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Saturday, November 30, 2013

What I've Learned Working on a Weekly Newspaper

Writing for a weekly newspaper provides valuable lessons for writers of all genres.
My first writing break came when I was in high school. The local weekly newspaper asked if I would write a first-person sports feature about a Univeristy of Nebraska football player who was friends with my family.

I was 16 years old, determined to go to law school and eventually, write the Great American Novel.

Fast forward four decades. I'm a full-time freelancer, working the regional beat for the area's daily  newspaper. I write for other publications, too, but when you write from the comforts of your home office, you develop your own rhythm.

In July, the local weekly (which owns three weekly papers covering four communities) asked if I could cover a few stories. In November, I was named managing news editor of the Clearwater Record-Ewing News. Now, these two towns are separated by approximately eight miles on the highway. One has a population of approximately 387; the other, 419, based on 2010 census records.

Working on this weekly newspaper has taught and reminded me of several key lessons that are pertinent to writers of any genre.

  • Know and use the stylebook. No matter what publication I write for, they use a specific stylebook (AP, CMS, etc.) and some take it to another level and have their own stylebook based on the original. If you are unsure of a writing rule, use the stylebook. It will make the proofreader's job so much easier!
  • Determine your audience. The weekly has a wide age range of readers. We cover school events of all sorts, we cover town news stories (think human interest), and we cover what I consider breaking news items - fires, accidents, etc. Since a locally-owned weekly paper is the core news source representing the town, it's important to include a wide variety of coverage.
  • Build your online presence. Have a website, update it frequently, and use social media to promote your work.
  • Network, network, network. Since I live near both communities, I knew a number of "officials" from the area, like town clerks, police and fire chiefs, school officials. Now, I talk with school officials weekly to receive updates. I know who to call for information if there's a fire on Thanksgiving Day or if the town is holding a special election. Keeping those communication lines is important, not only for the current story, but for future reporting.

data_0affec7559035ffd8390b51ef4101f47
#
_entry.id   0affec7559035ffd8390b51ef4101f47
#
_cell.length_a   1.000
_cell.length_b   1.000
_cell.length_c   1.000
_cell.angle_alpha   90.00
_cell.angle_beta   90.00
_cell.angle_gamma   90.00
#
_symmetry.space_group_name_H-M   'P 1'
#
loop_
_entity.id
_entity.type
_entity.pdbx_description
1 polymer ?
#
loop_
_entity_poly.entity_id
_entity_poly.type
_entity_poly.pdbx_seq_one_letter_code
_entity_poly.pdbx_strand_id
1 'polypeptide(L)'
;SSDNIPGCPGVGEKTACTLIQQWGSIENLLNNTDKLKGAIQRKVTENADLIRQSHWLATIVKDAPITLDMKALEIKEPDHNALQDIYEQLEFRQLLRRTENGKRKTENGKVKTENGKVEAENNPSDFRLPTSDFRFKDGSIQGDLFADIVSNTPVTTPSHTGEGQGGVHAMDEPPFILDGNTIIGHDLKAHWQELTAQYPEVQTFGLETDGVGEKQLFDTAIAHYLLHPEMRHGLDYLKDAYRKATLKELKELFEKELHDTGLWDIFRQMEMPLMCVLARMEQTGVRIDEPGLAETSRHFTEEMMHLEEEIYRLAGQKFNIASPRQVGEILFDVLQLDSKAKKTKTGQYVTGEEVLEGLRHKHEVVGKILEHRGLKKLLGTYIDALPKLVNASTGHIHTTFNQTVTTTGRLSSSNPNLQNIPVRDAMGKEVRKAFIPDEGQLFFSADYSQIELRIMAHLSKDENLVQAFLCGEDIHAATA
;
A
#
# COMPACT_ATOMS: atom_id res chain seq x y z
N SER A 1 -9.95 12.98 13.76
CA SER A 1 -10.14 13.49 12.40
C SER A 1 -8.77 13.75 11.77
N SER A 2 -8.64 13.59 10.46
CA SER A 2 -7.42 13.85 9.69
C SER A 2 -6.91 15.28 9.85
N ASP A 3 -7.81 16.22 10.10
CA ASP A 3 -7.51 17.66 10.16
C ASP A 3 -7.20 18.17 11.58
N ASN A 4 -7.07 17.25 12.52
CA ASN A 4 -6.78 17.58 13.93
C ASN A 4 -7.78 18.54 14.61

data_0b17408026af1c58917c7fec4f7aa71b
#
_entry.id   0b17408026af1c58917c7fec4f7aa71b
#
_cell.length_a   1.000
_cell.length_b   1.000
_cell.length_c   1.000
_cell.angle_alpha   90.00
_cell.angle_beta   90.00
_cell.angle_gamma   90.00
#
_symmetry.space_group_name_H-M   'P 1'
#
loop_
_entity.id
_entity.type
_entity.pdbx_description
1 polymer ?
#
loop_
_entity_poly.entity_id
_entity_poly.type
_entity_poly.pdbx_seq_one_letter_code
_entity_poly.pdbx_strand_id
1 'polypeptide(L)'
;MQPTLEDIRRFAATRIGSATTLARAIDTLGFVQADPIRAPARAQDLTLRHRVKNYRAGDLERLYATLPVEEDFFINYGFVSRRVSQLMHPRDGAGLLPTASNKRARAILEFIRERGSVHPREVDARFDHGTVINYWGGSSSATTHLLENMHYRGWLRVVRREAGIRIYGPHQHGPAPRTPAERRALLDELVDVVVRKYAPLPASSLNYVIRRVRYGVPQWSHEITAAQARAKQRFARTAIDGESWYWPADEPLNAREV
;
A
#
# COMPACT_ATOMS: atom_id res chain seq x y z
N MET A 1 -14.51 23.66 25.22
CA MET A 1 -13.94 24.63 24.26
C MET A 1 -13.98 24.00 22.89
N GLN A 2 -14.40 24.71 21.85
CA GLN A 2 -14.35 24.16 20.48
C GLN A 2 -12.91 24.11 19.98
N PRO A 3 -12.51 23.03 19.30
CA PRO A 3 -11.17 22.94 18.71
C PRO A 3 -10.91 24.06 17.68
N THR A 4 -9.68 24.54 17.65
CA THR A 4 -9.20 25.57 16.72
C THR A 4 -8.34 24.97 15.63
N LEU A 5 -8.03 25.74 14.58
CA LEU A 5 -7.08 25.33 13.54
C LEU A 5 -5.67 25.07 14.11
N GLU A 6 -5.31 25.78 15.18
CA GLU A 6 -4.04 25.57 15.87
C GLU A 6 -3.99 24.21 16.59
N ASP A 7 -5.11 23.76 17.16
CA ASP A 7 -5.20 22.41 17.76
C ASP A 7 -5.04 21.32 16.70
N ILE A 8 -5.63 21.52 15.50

• Be accurate. It's a basic rule of Journalism 101: Check and double check facts. 
  • Creativity counts. Even if you're covering the city council meeting, you can use creative lede to draw reader attention.
  • Localize a national news story. Application of journalism at its finest. Look for a local angle to national headlines. When you personalize reporting, you increase readership. And trust me, there's been a lot of national news lately that affects everyone. 
Writing for a weekly has made me a better writer. Perhaps it's the perfectionist in me, but I used to agonize over a story's lede, let it simmer for an hour - or even a day - before I'd commit to the details of the story.

Not any more. Writing for a newspaper has forced me to focus on the immediate story, collect my thoughts, and prioritize. It's a good push for any writer.

You don't have to work at a newspaper to put into practice the lessons I've learned. Apply these principles to your writing and writing career, and you'll notice a difference.

by LuAnn Schindler 


  1. LuAnn--I imagine working under the time pressure of a paper DOES make you a more economical writer--in many ways.

    Thanks for the post.

  2. Very good comments. Having a deadline on a regular basis is a good discipline in writing. I have two biweekly commitments and getting a post that is audience-centered, short and easy to read every other week has taught me a lot of lessons. I like the other ones you incorporated in here too. Thanks!

  3. Congrats on all your success working with the newspaper. I loved being a stringer for the local paper when I lived in IL. I liked writing to deadline--I learned that I could write an article in a night if I had to. I also liked knowing what was going on with the Village government and local school board--both things I covered for the paper.

  4. Stringing for a metro newspaper really helped me hone my interviewing, reporting and writing skills when I first started freelancing. I had the chance to cover human-interest stories, traffic and restaurant reviews and recipes. Very diverse! It also taught me that deadlines aren't as scary as they first appear. Writing for a newspaper also looks great on a writer's resume.


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